On Wednesday, Food52 will launch its own OTT app, two years after the food publisher first entered the streaming space.
Food52’s first OTT channel premiered as part of streaming service Xumo’s platform in November 2018 and has since averaged 1.9 million views and more than 56,000 hours watched per month. Revenue from advertising on Xumo has increased by 341% since the channel’s launch, according to a company spokesperson.
A year ago, a majority stake of Food52 was sold to venture firm The Chernin Group for $83 million.
But CEO Amanda Hesser and her team sees a larger opportunity to not only increase revenue earned from advertisers on the streaming channel, but to also build out devoted audiences with the OTT platform, despite not having any current plans to tie a subscription model to the app.
The new app will be available on the major streaming services including Roku, Apple TV, Amazon Fire and Android TV.
The company has seen revenue increase by 87% year over year from August 2019 to August 2020, though the company would not disclose its current earnings. Food52 gets north of 80% of its revenue from its e-commerce business, according to the company spokesperson, which has expanded into a marketplace of kitchen and home goods including its own line of products.
The other 20% of the company’s revenue comes from advertising. Revenue from video advertising has increased 150% year to date, while the company’s overall number of brand partnerships have increased by 82% year over year. Behr, The Balvenie and Visit Britain are three of the largest advertisers on Food52’s video franchises, with The Balvenie being the largest advertiser on OTT in 2019.
Planet Oat, a dairy-alternative company, is the launch partner for the new OTT app, which was a deal in the high six-figure range, according to Matt Greenberg, svp of brand partnerships at Food52. He would not disclose hard revenue figures.
As part of that deal, Planet Oat will have its ingredients featured in recipes in several different shows, as well as have its traditional ads in the commercial breaks.
“We don’t think of brand partnerships in silos,” said Greenberg, but “video is something that we know is at top of mind for advertisers.” Therefore, he added, the OTT expansion is part of a larger video strategy for offering more long-form video content that gives the company’s advertisers more options in that category.
A strong appeal of expanding into the OTT space at this moment, according to Paul Canetti, CEO of MAZ Systems, a company that develops OTT platforms for publishers, is that while ad rates are dropping on the internet, OTT CPMS are holding strong in the range of $40 to $60.
“There is also a dream for a [smaller], more dedicated audience, but each person ends up being worth a lot,” said Canetti.
As for next year, Greenberg said his team is planning for the OTT business to grow organically by 150% year over year and to have 10 brand partners working at the scale of the Planet Oat partnership.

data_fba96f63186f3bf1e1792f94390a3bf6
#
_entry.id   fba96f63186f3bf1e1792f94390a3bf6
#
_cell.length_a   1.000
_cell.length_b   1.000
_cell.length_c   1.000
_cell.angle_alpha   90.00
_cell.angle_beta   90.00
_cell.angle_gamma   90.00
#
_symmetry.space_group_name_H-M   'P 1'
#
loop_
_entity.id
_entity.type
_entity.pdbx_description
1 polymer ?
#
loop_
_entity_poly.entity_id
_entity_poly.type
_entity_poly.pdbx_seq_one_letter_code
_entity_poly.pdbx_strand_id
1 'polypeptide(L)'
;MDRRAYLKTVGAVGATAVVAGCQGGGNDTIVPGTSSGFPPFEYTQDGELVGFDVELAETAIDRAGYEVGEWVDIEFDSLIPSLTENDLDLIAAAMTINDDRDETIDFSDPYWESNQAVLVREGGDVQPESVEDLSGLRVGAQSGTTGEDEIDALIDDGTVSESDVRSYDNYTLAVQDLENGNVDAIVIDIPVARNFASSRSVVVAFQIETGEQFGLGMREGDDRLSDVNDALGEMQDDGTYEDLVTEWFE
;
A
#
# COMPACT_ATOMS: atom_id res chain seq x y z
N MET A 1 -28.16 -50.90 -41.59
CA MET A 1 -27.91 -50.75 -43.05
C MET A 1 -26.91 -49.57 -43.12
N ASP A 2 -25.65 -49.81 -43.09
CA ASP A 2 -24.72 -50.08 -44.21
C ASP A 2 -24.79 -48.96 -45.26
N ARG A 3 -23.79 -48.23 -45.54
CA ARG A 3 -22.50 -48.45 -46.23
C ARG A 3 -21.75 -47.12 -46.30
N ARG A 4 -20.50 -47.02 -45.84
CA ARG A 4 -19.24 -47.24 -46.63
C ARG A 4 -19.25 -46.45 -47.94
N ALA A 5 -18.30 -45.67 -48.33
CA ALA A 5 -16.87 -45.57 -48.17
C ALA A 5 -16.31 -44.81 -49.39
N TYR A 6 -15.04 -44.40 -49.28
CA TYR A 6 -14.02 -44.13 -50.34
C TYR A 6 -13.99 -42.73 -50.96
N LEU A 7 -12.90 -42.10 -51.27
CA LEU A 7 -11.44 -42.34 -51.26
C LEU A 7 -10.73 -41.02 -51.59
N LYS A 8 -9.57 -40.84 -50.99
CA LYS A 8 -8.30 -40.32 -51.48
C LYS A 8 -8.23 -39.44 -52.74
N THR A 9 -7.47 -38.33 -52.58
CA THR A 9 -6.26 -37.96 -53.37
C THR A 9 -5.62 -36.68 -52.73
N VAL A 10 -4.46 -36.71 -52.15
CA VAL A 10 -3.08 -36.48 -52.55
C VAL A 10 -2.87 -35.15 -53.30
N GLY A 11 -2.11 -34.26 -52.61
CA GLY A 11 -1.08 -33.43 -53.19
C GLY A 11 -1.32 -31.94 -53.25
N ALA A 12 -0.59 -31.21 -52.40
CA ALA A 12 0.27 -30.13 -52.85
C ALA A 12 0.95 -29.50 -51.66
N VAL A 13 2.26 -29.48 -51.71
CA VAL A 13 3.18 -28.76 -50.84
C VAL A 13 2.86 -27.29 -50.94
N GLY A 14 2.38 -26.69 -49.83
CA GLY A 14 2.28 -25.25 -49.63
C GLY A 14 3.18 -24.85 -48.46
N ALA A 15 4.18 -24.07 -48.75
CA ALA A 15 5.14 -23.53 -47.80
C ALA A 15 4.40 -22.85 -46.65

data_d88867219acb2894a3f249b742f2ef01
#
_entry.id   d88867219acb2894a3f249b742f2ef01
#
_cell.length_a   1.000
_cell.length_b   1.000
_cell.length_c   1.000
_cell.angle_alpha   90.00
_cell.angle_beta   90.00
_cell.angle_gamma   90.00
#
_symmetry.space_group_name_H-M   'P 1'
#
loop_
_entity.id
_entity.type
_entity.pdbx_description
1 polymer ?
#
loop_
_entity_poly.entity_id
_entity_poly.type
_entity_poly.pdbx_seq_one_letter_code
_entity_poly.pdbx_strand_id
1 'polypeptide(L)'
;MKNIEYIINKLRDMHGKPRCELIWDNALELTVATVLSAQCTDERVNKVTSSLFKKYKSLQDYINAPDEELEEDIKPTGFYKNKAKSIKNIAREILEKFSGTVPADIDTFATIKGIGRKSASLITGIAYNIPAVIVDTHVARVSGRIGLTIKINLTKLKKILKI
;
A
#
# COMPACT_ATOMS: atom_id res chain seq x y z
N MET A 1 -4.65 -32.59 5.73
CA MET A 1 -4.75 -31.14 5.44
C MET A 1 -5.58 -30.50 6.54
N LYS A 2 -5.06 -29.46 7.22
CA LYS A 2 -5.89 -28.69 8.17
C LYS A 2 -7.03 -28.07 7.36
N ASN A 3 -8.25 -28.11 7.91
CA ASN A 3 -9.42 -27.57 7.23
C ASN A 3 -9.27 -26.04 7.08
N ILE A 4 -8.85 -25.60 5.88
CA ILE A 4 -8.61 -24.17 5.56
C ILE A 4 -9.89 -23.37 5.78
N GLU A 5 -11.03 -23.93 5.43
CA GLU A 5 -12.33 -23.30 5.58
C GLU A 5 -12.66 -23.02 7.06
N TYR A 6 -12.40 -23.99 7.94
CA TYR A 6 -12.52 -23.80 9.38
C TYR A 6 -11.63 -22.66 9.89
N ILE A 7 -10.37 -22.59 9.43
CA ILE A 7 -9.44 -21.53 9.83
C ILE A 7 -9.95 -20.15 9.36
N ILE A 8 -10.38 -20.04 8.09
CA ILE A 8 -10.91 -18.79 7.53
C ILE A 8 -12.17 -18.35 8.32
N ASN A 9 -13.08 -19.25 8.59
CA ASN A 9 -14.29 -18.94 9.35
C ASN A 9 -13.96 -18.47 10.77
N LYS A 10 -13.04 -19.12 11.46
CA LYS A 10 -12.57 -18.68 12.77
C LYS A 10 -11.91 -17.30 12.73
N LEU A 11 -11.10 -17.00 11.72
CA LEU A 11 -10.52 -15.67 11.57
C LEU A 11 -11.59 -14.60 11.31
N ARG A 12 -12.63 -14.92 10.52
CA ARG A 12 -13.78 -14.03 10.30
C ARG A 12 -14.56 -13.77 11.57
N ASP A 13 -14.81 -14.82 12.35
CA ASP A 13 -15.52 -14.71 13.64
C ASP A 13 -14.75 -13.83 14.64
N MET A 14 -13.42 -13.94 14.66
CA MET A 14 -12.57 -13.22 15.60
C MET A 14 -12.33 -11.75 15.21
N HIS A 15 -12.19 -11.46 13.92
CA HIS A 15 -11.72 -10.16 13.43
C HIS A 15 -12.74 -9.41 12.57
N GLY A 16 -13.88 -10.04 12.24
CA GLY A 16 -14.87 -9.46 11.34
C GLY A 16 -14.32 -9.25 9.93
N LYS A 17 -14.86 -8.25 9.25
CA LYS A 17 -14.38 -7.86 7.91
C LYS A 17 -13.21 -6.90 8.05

The OTT app will launch with five series, said Food52 CEO Amanda Hesser, including three that are being carried over from the publisher’s YouTube channel: “Bake it Up a Notch,” “Big Little Recipes” and “Genius Recipes with Kristen Miglore.” Three additional shows are currently in production to premier on the platform, she added.
Its YouTube channel, which is where the three previously mentioned shows first debuted, saw number of subscriptions and total number of views double year over year, from more than 110,000 subscribers in 2019 to more than 225,000 subscribers this year. The channel is pacing to reach 20 million views this year as well, up from 10 million last year, according to the company.
But Food52 executive producer Gabriella Mangino said that her team is planning for “a lot of overlap between OTT and YouTube” from a programming perspective. The difference between the platforms will be in the audience’s consumption habits, she said.
“On YouTube, we’ll see people jumping from series to series,” she said, with the platform’s algorithm directing viewers to the next video within the same topic versus the next in the series they’re watching. “They’re exploring topics instead of series.”
In the OTT app, however, audiences can sit down and binge a series easily in a way that’s familiar to audiences who are used to binging a Netflix or Hulu show since all three providers now live on the same platforms.
What’s more, the audience that comes to Food52’s OTT app is going to be made up of dedicated fans of the platform, said Canetti. The person searching for Food52 app “cares in a way that the random passerby [on YouTube] doesn’t,” he said.
Having another long-form video platform is also giving the company more opportunity to hone its internal talent — like Food52’s baking consultant at large Erin McDowell, who hosts “Bake it Up a Notch” — as well as create programming around external talent.
The reason why we’re seeing many more publishers enter the OTT world right now is because the barrier to entry has significantly decreased, according to Canetti, especially for those companies who license the platform technology versus building their own.
He said that a publisher could potentially build their own OTT app or channel for under $100,000 and start competing with the Netflixes and Hulus of the world, whereas that audience was only potentially available to large networks a few years ago.
“There is potential to build up audiences by series,” said Mangino.
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